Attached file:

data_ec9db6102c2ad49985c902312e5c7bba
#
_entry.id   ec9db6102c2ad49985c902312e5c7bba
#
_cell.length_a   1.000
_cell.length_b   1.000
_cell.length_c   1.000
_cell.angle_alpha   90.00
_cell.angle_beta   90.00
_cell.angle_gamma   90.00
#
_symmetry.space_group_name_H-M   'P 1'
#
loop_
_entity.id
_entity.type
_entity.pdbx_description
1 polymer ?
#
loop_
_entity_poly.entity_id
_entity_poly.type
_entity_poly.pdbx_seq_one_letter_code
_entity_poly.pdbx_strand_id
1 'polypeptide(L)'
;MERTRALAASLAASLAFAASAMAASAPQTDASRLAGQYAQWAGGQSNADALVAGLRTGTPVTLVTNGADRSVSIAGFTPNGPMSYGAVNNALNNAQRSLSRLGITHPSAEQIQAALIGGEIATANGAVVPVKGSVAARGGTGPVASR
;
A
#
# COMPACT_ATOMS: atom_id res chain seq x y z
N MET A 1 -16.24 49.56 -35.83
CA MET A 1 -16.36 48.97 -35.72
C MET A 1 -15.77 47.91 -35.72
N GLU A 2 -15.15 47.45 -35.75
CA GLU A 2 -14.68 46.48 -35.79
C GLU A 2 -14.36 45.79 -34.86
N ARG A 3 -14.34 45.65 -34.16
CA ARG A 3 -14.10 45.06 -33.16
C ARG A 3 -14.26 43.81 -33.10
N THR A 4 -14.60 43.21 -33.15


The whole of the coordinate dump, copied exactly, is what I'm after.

data_ec9db6102c2ad49985c902312e5c7bba
#
_entry.id   ec9db6102c2ad49985c902312e5c7bba
#
_cell.length_a   1.000
_cell.length_b   1.000
_cell.length_c   1.000
_cell.angle_alpha   90.00
_cell.angle_beta   90.00
_cell.angle_gamma   90.00
#
_symmetry.space_group_name_H-M   'P 1'
#
loop_
_entity.id
_entity.type
_entity.pdbx_description
1 polymer ?
#
loop_
_entity_poly.entity_id
_entity_poly.type
_entity_poly.pdbx_seq_one_letter_code
_entity_poly.pdbx_strand_id
1 'polypeptide(L)'
;MERTRALAASLAASLAFAASAMAASAPQTDASRLAGQYAQWAGGQSNADALVAGLRTGTPVTLVTNGADRSVSIAGFTPNGPMSYGAVNNALNNAQRSLSRLGITHPSAEQIQAALIGGEIATANGAVVPVKGSVAARGGTGPVASR
;
A
#
# COMPACT_ATOMS: atom_id res chain seq x y z
N MET A 1 -16.24 49.56 -35.83
CA MET A 1 -16.36 48.97 -35.72
C MET A 1 -15.77 47.91 -35.72
N GLU A 2 -15.15 47.45 -35.75
CA GLU A 2 -14.68 46.48 -35.79
C GLU A 2 -14.36 45.79 -34.86
N ARG A 3 -14.34 45.65 -34.16
CA ARG A 3 -14.10 45.06 -33.16
C ARG A 3 -14.26 43.81 -33.10
N THR A 4 -14.60 43.21 -33.15